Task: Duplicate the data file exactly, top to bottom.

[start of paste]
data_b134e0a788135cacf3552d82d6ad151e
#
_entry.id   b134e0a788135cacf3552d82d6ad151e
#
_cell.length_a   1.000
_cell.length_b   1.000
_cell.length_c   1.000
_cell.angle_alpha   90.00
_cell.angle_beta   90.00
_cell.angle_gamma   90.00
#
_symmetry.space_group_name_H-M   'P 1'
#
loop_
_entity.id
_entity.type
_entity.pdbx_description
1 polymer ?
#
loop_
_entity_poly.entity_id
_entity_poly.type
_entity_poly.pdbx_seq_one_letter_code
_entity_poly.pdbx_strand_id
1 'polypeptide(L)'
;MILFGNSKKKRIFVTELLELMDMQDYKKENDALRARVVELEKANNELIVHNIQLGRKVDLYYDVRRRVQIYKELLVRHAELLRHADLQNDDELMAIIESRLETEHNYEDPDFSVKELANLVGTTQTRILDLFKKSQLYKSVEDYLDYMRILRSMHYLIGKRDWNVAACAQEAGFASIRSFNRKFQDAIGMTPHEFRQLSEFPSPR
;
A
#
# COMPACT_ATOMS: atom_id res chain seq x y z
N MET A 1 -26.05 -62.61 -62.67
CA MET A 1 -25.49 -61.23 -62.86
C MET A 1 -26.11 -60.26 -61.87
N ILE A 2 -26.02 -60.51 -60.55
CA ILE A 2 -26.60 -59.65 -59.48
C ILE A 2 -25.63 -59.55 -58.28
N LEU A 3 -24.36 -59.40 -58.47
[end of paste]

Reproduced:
data_b134e0a788135cacf3552d82d6ad151e
#
_entry.id   b134e0a788135cacf3552d82d6ad151e
#
_cell.length_a   1.000
_cell.length_b   1.000
_cell.length_c   1.000
_cell.angle_alpha   90.00
_cell.angle_beta   90.00
_cell.angle_gamma   90.00
#
_symmetry.space_group_name_H-M   'P 1'
#
loop_
_entity.id
_entity.type
_entity.pdbx_description
1 polymer ?
#
loop_
_entity_poly.entity_id
_entity_poly.type
_entity_poly.pdbx_seq_one_letter_code
_entity_poly.pdbx_strand_id
1 'polypeptide(L)'
;MILFGNSKKKRIFVTELLELMDMQDYKKENDALRARVVELEKANNELIVHNIQLGRKVDLYYDVRRRVQIYKELLVRHAELLRHADLQNDDELMAIIESRLETEHNYEDPDFSVKELANLVGTTQTRILDLFKKSQLYKSVEDYLDYMRILRSMHYLIGKRDWNVAACAQEAGFASIRSFNRKFQDAIGMTPHEFRQLSEFPSPR
;
A
#
# COMPACT_ATOMS: atom_id res chain seq x y z
N MET A 1 -26.05 -62.61 -62.67
CA MET A 1 -25.49 -61.23 -62.86
C MET A 1 -26.11 -60.26 -61.87
N ILE A 2 -26.02 -60.51 -60.55
CA ILE A 2 -26.60 -59.65 -59.48
C ILE A 2 -25.63 -59.55 -58.28
N LEU A 3 -24.36 -59.40 -58.47